# What is the integration of 1/x?

Apr 11, 2015

$\int \frac{1}{x} \mathrm{dx} = \ln \left\mid x \right\mid + C$

The reason depends on which definition of $\ln x$ you have used.

I prefer:
Definition: $\ln x = {\int}_{1}^{x} \frac{1}{t} \mathrm{dt}$ for $x > 0$

By the Fundamental Theorem of Calculus, we get: $\frac{d}{\mathrm{dx}} \left(\ln x\right) = \frac{1}{x}$ for $x > 0$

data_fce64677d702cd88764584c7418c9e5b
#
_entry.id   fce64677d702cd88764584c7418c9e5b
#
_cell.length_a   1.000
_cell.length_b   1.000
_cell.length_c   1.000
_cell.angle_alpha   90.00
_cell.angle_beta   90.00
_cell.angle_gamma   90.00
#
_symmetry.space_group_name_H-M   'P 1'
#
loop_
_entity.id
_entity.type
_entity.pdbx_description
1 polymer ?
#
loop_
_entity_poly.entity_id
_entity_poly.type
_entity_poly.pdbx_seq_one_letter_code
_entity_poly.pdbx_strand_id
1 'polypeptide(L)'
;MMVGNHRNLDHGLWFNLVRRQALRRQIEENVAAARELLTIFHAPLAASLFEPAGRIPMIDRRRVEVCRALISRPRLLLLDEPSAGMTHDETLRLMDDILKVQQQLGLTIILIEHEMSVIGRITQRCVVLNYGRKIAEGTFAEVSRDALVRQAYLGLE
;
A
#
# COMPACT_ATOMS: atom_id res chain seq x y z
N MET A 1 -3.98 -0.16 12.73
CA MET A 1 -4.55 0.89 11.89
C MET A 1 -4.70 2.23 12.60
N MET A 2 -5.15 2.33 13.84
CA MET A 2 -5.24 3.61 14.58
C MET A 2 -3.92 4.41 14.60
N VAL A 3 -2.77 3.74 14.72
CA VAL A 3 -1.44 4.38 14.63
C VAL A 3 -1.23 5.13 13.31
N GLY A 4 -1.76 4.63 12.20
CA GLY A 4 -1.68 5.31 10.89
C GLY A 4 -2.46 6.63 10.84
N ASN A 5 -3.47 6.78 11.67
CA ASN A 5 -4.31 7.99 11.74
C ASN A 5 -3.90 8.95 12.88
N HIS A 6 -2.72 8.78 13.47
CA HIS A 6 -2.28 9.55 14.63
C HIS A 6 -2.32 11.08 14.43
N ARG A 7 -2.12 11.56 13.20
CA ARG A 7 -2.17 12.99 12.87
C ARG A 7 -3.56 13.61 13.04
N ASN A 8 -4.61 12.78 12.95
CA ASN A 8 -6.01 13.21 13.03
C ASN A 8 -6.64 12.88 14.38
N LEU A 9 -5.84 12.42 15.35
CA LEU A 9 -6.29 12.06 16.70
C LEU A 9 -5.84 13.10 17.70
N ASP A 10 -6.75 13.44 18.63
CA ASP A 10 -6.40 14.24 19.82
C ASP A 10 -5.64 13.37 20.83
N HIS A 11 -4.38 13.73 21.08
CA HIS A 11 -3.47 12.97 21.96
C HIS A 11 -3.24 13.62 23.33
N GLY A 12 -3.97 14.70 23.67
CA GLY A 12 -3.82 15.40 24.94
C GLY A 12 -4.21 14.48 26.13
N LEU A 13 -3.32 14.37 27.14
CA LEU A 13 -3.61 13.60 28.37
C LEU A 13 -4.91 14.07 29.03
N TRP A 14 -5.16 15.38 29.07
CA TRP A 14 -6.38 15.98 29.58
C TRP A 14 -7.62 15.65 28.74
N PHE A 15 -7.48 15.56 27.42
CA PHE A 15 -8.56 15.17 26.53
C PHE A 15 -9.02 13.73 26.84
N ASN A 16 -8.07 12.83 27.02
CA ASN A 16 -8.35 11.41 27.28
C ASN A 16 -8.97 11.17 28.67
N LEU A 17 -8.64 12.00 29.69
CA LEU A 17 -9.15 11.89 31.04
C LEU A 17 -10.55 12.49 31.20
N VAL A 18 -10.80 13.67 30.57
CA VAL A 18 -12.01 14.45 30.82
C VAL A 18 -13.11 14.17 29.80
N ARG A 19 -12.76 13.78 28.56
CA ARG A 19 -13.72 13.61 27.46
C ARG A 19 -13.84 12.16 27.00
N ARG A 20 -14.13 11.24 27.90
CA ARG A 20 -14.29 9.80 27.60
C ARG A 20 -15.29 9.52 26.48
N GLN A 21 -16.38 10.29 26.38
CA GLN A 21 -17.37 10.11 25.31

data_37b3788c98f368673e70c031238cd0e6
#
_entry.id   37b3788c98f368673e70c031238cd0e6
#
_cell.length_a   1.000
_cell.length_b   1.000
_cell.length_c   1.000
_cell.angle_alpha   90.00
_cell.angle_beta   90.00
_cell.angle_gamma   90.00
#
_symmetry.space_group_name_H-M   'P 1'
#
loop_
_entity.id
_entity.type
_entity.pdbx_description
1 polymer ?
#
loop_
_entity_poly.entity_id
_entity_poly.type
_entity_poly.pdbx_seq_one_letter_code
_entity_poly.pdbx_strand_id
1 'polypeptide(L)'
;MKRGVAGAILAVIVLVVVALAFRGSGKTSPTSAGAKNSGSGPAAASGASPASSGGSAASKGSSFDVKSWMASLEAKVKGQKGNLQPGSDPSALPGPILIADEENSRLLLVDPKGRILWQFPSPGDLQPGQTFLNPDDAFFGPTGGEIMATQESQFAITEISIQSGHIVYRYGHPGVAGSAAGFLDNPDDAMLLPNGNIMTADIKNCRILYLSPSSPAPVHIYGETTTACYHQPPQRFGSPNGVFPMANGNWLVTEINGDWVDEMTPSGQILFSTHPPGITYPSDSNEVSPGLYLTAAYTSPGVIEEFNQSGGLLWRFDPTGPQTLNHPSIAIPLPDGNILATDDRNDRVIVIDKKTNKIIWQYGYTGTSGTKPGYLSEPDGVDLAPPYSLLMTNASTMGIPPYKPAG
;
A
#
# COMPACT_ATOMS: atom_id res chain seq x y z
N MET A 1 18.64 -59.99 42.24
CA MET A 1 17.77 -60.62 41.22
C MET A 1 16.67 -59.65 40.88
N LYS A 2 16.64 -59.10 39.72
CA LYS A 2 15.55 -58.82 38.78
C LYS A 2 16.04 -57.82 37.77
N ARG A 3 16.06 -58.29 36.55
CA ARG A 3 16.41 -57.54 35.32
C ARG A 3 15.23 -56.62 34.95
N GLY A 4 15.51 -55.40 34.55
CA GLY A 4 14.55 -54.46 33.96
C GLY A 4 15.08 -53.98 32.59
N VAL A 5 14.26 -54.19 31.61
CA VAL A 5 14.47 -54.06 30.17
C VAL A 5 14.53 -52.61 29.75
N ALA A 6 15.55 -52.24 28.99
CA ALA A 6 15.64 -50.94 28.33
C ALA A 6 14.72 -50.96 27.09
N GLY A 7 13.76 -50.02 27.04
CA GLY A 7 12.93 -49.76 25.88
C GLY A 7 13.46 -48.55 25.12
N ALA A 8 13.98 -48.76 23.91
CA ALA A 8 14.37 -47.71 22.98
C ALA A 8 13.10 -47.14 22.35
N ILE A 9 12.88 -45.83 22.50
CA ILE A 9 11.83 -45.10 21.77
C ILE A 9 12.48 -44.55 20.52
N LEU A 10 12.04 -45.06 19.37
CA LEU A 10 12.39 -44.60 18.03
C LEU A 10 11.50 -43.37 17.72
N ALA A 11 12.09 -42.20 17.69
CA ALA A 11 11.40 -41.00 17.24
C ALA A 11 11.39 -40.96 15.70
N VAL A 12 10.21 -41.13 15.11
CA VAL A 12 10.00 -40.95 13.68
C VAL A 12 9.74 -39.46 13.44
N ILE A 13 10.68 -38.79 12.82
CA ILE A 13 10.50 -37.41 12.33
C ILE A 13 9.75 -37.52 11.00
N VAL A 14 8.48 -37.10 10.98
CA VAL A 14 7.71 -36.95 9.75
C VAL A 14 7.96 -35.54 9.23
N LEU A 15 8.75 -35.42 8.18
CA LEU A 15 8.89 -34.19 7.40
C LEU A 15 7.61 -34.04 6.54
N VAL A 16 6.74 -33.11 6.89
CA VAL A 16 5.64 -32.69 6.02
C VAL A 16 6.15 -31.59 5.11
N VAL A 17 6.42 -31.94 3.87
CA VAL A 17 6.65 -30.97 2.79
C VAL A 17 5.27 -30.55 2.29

From that and the chain rule, we also get $\frac{d}{\mathrm{dx}} \left(\ln \left(- x\right)\right) = \frac{1}{x}$ for $x < 0$

On an interval that excludes $0$, the antiderivative of $\frac{1}{x}$ is
$\ln x$ if the interval consists of positive numbers and it is $\ln \left(- x\right)$ if the interval consists of negative numbers.

$\ln \left\mid x \right\mid$ covers both cases.